Everybody knows one. They wear clothes from some show no one likes, make obscure references to said show, and if you looked through their internet history, there’s probably enough fan fiction from said show to fill the Library of Congress. They’re nerds, geeks, freaks. Call them what you want but one thing is for certain: associating with them is condemning yourself to a lifetime on the bottom rung of the social hierarchy.
This stigma, that being a nerd is something scandalous, creates closeted nerds, such as myself. It all started when I began looking for a new show to binge on Netflix. I’d remembered my friend’s sister rave about this crazy show…Superbloop? Spookerblob? Supernatural. Not a month later and I’d seen over two-hundred and fifty episodes, which spanned ten seasons. That should have been the first warning sign of the nerd status I was about to gain.
Things spiraled quickly after that. Next, I discovered the deepest pit of the internet, Tumblr. It fed my obsession with the show and the people posting on it kept recommending new nerdy things to immerse myself in. It was viscous cycle that never seemed to end. Still, I figured it hadn’t gotten too out of hand yet. In my mind, I was still the outgoing, studious, popular girl who happened to secretly enjoy “weird, quirky things” in the darkness of my bedroom at night.
It wasn’t until I was standing in a fan convention a few months later that I realized just how deep I was in. I had paid over a thousand dollars to spend a weekend with people who were as insanely obsessed with this show as I was. By all accounts, I probably should have checked my psychiatric health. Yet, I didn’t.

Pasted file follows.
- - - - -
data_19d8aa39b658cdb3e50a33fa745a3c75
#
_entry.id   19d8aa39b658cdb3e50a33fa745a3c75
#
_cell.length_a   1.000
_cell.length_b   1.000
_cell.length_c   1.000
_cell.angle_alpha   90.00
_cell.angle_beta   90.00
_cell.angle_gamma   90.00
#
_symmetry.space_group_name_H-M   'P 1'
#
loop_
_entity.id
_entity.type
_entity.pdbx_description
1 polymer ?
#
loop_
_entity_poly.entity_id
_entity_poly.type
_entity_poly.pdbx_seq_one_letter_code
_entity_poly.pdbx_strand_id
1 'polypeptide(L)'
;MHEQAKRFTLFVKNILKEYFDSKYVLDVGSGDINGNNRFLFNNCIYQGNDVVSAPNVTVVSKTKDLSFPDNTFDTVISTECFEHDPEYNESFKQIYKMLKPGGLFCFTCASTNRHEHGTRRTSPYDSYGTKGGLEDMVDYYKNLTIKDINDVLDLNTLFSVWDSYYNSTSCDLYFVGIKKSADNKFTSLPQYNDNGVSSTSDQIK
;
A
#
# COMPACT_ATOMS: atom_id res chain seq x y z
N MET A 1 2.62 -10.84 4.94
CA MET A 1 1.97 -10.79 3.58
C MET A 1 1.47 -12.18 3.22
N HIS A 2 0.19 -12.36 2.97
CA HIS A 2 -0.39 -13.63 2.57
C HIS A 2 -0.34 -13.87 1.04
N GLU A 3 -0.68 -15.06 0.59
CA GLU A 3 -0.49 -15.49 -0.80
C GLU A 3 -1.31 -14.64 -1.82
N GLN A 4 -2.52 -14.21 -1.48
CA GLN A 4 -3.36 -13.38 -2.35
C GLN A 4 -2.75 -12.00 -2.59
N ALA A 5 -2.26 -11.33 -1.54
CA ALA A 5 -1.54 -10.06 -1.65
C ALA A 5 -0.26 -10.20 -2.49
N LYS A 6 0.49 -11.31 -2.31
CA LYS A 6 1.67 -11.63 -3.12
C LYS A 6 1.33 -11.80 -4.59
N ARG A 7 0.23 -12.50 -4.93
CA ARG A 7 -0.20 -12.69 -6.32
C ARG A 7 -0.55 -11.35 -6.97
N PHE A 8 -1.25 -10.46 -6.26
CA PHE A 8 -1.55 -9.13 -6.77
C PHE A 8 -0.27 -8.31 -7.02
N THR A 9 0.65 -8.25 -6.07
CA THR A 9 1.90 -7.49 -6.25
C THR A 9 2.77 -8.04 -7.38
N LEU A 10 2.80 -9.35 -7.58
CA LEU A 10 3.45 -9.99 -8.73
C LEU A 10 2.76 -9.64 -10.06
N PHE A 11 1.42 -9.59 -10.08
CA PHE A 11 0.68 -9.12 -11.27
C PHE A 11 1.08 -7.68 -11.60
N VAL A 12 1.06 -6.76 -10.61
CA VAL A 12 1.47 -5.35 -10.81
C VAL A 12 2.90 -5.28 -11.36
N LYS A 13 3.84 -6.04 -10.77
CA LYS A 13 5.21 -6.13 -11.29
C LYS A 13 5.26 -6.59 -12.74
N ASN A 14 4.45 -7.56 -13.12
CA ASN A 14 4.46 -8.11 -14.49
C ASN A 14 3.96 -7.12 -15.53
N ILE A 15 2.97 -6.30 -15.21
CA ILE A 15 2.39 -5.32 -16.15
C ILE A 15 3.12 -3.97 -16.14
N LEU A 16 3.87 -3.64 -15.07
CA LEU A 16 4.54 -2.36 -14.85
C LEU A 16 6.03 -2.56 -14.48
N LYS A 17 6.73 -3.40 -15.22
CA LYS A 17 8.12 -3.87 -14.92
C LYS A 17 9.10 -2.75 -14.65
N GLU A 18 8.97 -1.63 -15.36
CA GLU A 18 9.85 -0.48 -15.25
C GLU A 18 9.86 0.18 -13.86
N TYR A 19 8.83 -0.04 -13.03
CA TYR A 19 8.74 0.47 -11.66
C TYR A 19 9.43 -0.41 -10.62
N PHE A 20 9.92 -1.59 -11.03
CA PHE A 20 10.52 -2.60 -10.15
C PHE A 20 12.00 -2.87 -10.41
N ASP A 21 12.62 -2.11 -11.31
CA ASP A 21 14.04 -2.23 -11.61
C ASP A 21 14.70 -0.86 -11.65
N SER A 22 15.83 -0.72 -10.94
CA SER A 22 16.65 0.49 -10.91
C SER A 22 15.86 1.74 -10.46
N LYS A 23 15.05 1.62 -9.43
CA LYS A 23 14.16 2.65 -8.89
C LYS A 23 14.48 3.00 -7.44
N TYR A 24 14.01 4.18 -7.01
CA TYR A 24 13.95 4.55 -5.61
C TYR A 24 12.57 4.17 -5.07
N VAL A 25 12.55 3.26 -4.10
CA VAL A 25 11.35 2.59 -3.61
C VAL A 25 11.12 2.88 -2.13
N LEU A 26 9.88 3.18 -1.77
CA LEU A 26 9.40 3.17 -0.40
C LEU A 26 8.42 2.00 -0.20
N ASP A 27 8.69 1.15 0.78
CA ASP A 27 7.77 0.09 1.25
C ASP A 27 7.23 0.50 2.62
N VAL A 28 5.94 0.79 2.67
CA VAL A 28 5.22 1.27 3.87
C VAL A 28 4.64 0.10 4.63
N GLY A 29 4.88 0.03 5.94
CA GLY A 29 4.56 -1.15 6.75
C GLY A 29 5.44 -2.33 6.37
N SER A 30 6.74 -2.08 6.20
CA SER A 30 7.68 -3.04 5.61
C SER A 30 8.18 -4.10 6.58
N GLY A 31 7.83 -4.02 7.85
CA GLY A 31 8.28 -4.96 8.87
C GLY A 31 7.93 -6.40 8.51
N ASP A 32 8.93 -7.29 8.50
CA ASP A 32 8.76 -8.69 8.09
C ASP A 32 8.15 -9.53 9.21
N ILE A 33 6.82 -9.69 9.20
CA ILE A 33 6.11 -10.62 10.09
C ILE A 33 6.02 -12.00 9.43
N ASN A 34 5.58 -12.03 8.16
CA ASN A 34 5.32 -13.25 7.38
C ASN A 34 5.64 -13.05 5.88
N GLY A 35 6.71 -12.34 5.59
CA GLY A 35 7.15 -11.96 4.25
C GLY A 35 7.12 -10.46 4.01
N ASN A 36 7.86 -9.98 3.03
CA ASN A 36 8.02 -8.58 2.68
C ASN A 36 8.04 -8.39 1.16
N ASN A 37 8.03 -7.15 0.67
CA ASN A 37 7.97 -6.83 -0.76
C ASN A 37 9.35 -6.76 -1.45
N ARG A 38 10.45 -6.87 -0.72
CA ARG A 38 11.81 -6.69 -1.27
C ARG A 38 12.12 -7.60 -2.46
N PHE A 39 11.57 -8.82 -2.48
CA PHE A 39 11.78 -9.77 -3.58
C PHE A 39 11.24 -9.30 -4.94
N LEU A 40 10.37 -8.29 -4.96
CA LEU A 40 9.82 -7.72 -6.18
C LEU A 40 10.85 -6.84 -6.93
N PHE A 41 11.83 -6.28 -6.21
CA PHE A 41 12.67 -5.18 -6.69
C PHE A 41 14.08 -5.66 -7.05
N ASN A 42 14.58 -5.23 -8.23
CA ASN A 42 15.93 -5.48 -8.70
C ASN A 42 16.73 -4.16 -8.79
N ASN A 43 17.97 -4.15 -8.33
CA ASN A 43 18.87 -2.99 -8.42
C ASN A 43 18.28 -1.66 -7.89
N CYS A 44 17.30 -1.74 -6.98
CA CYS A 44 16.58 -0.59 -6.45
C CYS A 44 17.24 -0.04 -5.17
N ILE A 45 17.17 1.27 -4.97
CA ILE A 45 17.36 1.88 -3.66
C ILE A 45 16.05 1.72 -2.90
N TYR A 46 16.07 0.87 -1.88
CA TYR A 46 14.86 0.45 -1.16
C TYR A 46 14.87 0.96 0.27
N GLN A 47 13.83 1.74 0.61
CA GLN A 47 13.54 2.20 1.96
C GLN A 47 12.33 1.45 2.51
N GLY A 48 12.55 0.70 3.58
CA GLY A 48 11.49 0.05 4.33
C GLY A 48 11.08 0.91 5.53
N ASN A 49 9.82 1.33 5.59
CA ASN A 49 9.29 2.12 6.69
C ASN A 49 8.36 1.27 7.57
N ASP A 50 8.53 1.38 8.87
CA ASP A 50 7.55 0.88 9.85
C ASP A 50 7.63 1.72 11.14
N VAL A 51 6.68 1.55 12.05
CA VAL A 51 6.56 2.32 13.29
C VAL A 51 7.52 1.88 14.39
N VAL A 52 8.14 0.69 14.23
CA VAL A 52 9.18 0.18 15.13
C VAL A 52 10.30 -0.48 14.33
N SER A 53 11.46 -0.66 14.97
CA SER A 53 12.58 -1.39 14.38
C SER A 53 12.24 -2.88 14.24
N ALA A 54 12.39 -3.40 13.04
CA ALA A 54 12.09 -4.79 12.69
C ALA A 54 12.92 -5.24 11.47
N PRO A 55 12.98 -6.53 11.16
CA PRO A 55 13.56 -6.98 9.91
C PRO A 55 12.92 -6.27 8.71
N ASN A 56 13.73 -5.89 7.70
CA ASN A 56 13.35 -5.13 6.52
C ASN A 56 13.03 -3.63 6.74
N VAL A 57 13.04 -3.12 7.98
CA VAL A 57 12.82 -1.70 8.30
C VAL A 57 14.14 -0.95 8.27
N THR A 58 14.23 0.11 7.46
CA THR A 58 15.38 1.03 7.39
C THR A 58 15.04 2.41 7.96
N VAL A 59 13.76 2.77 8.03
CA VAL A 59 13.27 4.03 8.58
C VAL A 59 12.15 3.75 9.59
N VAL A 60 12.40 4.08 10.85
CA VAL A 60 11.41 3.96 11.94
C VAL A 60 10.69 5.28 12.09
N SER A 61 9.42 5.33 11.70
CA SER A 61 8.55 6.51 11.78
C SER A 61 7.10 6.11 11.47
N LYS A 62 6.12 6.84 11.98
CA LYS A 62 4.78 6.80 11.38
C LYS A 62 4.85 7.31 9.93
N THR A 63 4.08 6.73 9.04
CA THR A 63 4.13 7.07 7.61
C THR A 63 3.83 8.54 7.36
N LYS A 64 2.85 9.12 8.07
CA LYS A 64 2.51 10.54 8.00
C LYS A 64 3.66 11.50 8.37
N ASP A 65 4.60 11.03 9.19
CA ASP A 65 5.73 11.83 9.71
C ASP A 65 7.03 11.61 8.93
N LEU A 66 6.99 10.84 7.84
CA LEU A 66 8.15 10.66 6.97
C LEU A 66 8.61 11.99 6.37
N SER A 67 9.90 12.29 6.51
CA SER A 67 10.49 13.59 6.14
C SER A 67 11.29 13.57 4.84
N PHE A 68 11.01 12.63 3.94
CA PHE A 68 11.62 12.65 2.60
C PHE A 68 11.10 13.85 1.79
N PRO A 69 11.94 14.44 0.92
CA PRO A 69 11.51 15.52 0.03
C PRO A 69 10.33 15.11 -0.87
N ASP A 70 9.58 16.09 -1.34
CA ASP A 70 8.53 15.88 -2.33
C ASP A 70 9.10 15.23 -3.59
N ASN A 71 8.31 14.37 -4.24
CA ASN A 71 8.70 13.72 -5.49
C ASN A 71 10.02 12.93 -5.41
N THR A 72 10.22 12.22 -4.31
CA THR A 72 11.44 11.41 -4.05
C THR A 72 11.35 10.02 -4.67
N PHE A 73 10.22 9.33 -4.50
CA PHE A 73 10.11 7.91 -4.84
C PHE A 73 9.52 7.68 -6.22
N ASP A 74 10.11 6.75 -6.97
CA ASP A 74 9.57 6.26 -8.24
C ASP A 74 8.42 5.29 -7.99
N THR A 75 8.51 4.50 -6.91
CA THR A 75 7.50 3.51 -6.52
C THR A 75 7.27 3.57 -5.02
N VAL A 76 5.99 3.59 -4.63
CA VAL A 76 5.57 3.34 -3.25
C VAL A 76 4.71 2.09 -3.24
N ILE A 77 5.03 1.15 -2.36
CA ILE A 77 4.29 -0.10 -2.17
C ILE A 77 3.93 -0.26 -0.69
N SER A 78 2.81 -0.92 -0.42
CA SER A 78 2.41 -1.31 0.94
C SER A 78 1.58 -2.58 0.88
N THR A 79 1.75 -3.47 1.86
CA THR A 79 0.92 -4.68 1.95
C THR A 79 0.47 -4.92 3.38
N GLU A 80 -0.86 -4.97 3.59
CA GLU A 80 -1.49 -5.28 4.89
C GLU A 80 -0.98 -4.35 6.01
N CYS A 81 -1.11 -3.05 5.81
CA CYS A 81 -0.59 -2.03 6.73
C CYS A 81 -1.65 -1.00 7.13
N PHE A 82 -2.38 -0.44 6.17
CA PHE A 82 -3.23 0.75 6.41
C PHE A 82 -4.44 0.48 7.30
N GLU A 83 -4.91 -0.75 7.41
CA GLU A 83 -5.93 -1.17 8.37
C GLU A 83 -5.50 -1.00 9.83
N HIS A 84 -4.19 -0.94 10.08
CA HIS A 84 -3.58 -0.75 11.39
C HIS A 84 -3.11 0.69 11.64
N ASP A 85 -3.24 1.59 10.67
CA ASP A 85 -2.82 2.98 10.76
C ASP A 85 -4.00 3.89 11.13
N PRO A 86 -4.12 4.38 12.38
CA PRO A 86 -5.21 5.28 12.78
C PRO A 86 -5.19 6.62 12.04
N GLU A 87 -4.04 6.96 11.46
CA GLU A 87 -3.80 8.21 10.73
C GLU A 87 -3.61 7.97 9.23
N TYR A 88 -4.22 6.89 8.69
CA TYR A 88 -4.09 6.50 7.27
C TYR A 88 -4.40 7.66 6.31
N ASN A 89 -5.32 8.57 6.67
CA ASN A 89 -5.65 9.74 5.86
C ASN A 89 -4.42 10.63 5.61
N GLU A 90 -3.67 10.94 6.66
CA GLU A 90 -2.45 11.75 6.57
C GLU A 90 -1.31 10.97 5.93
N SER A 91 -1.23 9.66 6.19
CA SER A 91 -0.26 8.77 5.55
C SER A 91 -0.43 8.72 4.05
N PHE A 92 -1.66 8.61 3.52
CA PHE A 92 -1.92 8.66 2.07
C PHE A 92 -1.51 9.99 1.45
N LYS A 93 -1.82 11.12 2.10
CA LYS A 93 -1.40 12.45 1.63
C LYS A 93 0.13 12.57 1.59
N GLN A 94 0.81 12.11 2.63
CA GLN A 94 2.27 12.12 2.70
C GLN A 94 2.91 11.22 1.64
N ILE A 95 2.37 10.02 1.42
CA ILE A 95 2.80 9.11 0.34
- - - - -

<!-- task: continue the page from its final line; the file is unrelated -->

For the first time, I felt free. I could talk about my favorite things with people who understood and related. People take it for granted, being able to talk about the things they love. Nobody bats an eye when two girls are having a conversation about makeup or a group of guys is talking about the Raven’s game on Sunday, but if anyone heard a friend and I talking about the characterization of Dean Winchester or how enthralling the season’s arch was, we’d be forever branded with the “nerd” label.
It’s time to stop condemning people for the things they enjoy. I shouldn’t have felt like I was committing a crime for allowing myself to love a show. No one should be ashamed of caring about something. We are so consumed with our image and how others perceive us that we are limiting ourselves. We are making ourselves smaller to fit into the predetermined molds society has given us. Perhaps if we stop judging people for just a second, we’ll realize how amazing passion itself is. When someone talks about the thing they love, their eyes light up, their words become more intense, and it’s as if there’s a new spark in them. We need to stop trying to stomp out that spark, but rather, feed it, until it becomes a full-fledged fire.
So here it is, my “coming out”. I’m a nerd. I watch these shows and read these books and I obsess over them until it’s entirely consumed me or I find another one to fan-girl over. I used to be sorry about it but now I’ve realized, it’s okay. Some people love sports. Others love bands. I love stories.
And for anyone else who may be a “closeted nerd”, just remember, you are not alone.